The Ballad of Juicy Dunlap
Scott McKay
by
Sports radio host and Drew Brees critic Seth Dunlap (YouTube screenshot)

If you haven’t seen Dave Chappelle’s Netflix standup show Sticks & Stones, you should drop everything and watch it — especially if you’re a fan of standup comedy.

Sticks & Stones is everything America has been missing since the Golden Age of comedy in the late 1970s and early 1980s when Richard Pryor, Steve Martin, Eddie Murphy, and the rest teed up and took swings at every element of society with no holds barred and would do anything — anything — for a laugh.

Those days are long gone, as for the most part today’s comics are more interested in applause from an audience than a laugh — and too many of them are social justice warriors trying to please audiences full of leftists rather than true practitioners of the craft.

It isn’t necessary that a comedian offend everyone he can with a particular joke. It is necessary for him to disregard the question of offense in favor of the question, “Is it funny?”

Because if it is, it doesn’t matter who gets offended. Richard Pryor, perhaps the funniest man who ever lived, didn’t care.

Chappelle isn’t quite Pryor, but he’s more than adequate to carry on that tradition. And in Sticks & Stones he does better than yeoman work satirizing the Jussie Smollett hoax for the comedic gold mine it is.

Chappelle’s intro to the hilarity of the Smollett disaster starts with his reference to the “famous French actor Juicy Smullier,” which most of his audience doesn’t quite pick up on right away. But as they do, more and more begin chortling as he details the elements of Smollett’s fraud perpetrated on the country in pursuit of sympathy and public exposure, with Chappelle’s recognition that the black community was “oddly quiet” about the Smollett controversy for the highly explainable reason that everybody knew Smollett was “clearly lying.”

And of course he was. White rednecks in MAGA hats aren’t lying in wait for gay black men coming out of Subway restaurants at 2 a.m. in January in Chicago when it’s 15 degrees below zero. It isn’t just Black America who can spot that as ridiculous. It just takes a Dave Chappelle to make it hilarious by abandoning “Jussie” for “Juicy.”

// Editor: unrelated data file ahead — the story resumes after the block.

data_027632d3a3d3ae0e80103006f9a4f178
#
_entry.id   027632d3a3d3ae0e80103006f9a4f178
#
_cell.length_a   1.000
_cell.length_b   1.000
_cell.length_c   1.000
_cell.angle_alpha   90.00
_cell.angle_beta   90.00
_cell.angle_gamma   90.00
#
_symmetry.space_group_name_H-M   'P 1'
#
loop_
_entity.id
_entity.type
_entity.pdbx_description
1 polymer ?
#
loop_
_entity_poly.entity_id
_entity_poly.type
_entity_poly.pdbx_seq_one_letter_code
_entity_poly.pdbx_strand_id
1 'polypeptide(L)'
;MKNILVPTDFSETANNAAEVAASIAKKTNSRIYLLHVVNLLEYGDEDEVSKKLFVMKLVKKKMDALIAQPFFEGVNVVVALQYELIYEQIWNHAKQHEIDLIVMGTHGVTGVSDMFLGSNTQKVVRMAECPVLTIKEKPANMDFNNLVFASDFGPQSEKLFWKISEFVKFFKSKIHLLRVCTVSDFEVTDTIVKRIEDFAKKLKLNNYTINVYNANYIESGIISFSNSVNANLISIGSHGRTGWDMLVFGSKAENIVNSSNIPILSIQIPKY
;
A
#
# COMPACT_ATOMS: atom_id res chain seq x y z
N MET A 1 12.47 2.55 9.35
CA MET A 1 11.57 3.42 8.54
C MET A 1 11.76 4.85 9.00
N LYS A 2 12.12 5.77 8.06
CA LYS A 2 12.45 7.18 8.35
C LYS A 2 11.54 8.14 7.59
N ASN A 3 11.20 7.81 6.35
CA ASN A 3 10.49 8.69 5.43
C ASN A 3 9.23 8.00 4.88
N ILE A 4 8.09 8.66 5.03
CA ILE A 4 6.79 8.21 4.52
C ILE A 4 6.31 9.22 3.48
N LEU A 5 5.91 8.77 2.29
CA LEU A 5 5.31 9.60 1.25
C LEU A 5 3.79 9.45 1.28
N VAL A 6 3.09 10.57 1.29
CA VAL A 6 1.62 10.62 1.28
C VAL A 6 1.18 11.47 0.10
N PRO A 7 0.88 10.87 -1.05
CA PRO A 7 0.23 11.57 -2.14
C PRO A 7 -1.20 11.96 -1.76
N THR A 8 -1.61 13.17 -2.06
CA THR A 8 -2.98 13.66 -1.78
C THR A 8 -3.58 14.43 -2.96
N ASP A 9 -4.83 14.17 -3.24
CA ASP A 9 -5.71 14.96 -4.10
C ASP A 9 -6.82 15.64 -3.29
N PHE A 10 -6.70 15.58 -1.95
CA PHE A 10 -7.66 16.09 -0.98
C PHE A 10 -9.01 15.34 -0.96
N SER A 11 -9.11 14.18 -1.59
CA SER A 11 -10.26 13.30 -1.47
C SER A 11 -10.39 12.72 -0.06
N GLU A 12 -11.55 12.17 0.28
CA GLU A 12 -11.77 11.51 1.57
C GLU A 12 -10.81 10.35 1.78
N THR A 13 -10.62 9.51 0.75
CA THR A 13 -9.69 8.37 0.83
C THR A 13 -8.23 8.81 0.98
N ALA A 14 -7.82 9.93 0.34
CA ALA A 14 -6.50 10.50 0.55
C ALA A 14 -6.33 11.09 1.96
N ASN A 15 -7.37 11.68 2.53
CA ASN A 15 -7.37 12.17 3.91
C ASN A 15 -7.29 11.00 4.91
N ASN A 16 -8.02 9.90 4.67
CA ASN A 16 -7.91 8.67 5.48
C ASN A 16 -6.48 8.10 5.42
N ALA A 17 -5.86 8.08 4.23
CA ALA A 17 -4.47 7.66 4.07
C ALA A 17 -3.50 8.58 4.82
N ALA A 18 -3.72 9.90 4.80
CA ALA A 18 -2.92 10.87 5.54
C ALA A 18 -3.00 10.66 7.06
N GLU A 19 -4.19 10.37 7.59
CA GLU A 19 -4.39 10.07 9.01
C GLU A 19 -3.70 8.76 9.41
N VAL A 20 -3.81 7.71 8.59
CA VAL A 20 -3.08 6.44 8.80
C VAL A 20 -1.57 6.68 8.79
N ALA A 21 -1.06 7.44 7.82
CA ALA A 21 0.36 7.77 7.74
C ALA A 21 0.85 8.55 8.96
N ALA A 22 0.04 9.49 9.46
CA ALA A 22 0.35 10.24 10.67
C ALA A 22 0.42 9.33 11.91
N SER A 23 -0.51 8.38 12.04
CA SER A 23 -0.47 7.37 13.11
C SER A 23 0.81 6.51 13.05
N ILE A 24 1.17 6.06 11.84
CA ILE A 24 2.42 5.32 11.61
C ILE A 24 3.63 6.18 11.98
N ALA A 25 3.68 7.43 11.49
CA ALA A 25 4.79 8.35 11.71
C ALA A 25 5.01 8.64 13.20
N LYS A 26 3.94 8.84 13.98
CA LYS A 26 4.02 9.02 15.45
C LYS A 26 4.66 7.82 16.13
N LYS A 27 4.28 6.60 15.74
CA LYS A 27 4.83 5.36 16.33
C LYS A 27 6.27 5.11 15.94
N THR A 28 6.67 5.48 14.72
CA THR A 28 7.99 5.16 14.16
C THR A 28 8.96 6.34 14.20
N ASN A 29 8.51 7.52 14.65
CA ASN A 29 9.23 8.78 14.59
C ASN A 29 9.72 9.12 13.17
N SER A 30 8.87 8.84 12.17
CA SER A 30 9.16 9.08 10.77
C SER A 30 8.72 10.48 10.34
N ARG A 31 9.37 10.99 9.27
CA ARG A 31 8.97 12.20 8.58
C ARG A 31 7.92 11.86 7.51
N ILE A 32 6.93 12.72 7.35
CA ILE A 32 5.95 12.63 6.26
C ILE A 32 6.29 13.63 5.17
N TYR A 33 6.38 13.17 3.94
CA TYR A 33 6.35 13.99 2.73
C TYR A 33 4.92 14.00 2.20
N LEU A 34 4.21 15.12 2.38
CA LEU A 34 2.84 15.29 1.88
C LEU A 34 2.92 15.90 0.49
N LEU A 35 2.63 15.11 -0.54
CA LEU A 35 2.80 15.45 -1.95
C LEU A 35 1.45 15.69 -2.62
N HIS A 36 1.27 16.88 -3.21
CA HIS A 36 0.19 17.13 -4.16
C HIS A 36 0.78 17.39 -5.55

So there is now a cultural norm for the perpetrators of hate-crime hoaxes, particularly when those are directed at regular-ordinary America, to be referred to as “juicy.” Thank you, Mr. Chappelle.

And that brings us to New Orleans, where a burgeoning Juicy scandal blew up on Thursday with a police report that offers us most of the Juicy Smullier scandal without the paid-for violence.

You probably heard the beginning of this mess, which was that New Orleans Saints quarterback Drew Brees appeared in a video on behalf of the Christian organization Focus on the Family to promote its “Bring your bible to school day” event on October 2. That seemed a fairly innocuous thing for Brees to have done as a Christian, but for some reason it turned into a controversy.

Immediately the gay lobby launched into Brees, informing him that Focus on the Family was an “anti-LGBTQ” organization for having been involved in presenting the option for Christians with homosexual tendencies to undergo therapy — something that might or might not be a good idea. Brees posted a laudable video to the effect that he had nothing to do with any of that and wasn’t opposed to anyone based on their lifestyle; all he was after was encouraging Christian kids to live out their faith.

That’s when our story gets fun.

WWL is the 50,000-watt blowtorch radio station out of New Orleans that serves as the flagship of the Saints’ radio network. Which means the station is invested in promoting Brees, the city’s most popular citizen.

But one of WWL’s sports radio hosts was Seth Dunlap, who is openly gay but nevertheless progressed from sales representative to on-air talent based on his abilities. Dunlap answered Brees’ video with an open letter attacking the Saints’ quarterback as “hurtful” to the LGBTQ position for having associated with the “hate group” Focus on the Family, and going further into a social-justice-warrior diatribe.